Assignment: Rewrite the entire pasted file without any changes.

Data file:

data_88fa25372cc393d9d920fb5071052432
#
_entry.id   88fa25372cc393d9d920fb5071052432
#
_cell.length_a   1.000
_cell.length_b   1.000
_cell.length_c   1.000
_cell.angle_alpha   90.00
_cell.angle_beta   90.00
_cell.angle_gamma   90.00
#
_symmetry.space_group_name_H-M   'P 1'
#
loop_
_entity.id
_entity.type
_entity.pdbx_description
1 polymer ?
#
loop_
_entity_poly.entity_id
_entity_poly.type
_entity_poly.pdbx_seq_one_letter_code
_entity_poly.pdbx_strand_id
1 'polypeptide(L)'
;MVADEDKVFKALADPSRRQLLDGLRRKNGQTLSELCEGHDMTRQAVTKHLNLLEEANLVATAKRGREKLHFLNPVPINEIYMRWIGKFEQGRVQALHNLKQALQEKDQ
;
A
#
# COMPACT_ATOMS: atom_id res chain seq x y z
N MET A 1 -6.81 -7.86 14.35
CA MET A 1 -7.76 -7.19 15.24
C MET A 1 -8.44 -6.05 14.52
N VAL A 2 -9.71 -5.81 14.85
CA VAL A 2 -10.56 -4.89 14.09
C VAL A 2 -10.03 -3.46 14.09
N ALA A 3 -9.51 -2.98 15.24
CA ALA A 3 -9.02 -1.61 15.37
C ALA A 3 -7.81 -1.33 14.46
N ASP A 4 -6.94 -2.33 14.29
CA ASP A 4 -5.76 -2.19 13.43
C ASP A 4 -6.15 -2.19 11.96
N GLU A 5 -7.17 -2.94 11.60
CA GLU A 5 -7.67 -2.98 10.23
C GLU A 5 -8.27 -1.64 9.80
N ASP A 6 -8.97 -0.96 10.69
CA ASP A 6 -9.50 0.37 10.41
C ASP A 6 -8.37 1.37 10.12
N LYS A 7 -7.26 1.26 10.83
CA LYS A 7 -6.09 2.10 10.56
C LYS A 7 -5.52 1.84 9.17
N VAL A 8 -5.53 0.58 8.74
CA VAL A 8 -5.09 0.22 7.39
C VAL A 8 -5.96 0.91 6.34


data_88fa25372cc393d9d920fb5071052432
#
_entry.id   88fa25372cc393d9d920fb5071052432
#
_cell.length_a   1.000
_cell.length_b   1.000
_cell.length_c   1.000
_cell.angle_alpha   90.00
_cell.angle_beta   90.00
_cell.angle_gamma   90.00
#
_symmetry.space_group_name_H-M   'P 1'
#
loop_
_entity.id
_entity.type
_entity.pdbx_description
1 polymer ?
#
loop_
_entity_poly.entity_id
_entity_poly.type
_entity_poly.pdbx_seq_one_letter_code
_entity_poly.pdbx_strand_id
1 'polypeptide(L)'
;MVADEDKVFKALADPSRRQLLDGLRRKNGQTLSELCEGHDMTRQAVTKHLNLLEEANLVATAKRGREKLHFLNPVPINEIYMRWIGKFEQGRVQALHNLKQALQEKDQ
;
A
#
# COMPACT_ATOMS: atom_id res chain seq x y z
N MET A 1 -6.81 -7.86 14.35
CA MET A 1 -7.76 -7.19 15.24
C MET A 1 -8.44 -6.05 14.52
N VAL A 2 -9.71 -5.81 14.85
CA VAL A 2 -10.56 -4.89 14.09
C VAL A 2 -10.03 -3.46 14.09
N ALA A 3 -9.51 -2.98 15.24
CA ALA A 3 -9.02 -1.61 15.37
C ALA A 3 -7.81 -1.33 14.46
N ASP A 4 -6.94 -2.33 14.29
CA ASP A 4 -5.76 -2.19 13.43
C ASP A 4 -6.15 -2.19 11.96
N GLU A 5 -7.17 -2.94 11.60
CA GLU A 5 -7.67 -2.98 10.23
C GLU A 5 -8.27 -1.64 9.80
N ASP A 6 -8.97 -0.96 10.69
CA ASP A 6 -9.50 0.37 10.41
C ASP A 6 -8.37 1.37 10.12
N LYS A 7 -7.26 1.26 10.83
CA LYS A 7 -6.09 2.10 10.56
C LYS A 7 -5.52 1.84 9.17
N VAL A 8 -5.53 0.58 8.74
CA VAL A 8 -5.09 0.22 7.39
C VAL A 8 -5.96 0.91 6.34